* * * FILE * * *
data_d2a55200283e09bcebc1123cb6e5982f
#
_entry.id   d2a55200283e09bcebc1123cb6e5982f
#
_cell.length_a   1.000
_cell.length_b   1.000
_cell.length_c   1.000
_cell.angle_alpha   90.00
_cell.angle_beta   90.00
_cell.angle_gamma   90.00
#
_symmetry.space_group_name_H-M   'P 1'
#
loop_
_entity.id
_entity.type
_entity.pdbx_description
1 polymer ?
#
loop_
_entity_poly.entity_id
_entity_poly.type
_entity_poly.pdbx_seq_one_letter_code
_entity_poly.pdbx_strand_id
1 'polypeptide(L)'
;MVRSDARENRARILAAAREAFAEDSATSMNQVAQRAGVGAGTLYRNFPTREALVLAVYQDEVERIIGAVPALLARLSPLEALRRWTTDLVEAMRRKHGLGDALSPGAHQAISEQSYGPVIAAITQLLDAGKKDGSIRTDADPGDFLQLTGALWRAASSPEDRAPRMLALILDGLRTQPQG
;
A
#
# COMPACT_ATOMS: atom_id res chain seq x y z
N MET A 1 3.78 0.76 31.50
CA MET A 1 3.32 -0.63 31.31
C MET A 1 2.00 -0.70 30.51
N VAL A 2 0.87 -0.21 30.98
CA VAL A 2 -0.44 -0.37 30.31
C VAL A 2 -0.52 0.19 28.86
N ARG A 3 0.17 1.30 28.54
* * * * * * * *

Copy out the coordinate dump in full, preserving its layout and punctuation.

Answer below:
data_d2a55200283e09bcebc1123cb6e5982f
#
_entry.id   d2a55200283e09bcebc1123cb6e5982f
#
_cell.length_a   1.000
_cell.length_b   1.000
_cell.length_c   1.000
_cell.angle_alpha   90.00
_cell.angle_beta   90.00
_cell.angle_gamma   90.00
#
_symmetry.space_group_name_H-M   'P 1'
#
loop_
_entity.id
_entity.type
_entity.pdbx_description
1 polymer ?
#
loop_
_entity_poly.entity_id
_entity_poly.type
_entity_poly.pdbx_seq_one_letter_code
_entity_poly.pdbx_strand_id
1 'polypeptide(L)'
;MVRSDARENRARILAAAREAFAEDSATSMNQVAQRAGVGAGTLYRNFPTREALVLAVYQDEVERIIGAVPALLARLSPLEALRRWTTDLVEAMRRKHGLGDALSPGAHQAISEQSYGPVIAAITQLLDAGKKDGSIRTDADPGDFLQLTGALWRAASSPEDRAPRMLALILDGLRTQPQG
;
A
#
# COMPACT_ATOMS: atom_id res chain seq x y z
N MET A 1 3.78 0.76 31.50
CA MET A 1 3.32 -0.63 31.31
C MET A 1 2.00 -0.70 30.51
N VAL A 2 0.87 -0.21 30.98
CA VAL A 2 -0.44 -0.37 30.31
C VAL A 2 -0.52 0.19 28.86
N ARG A 3 0.17 1.30 28.54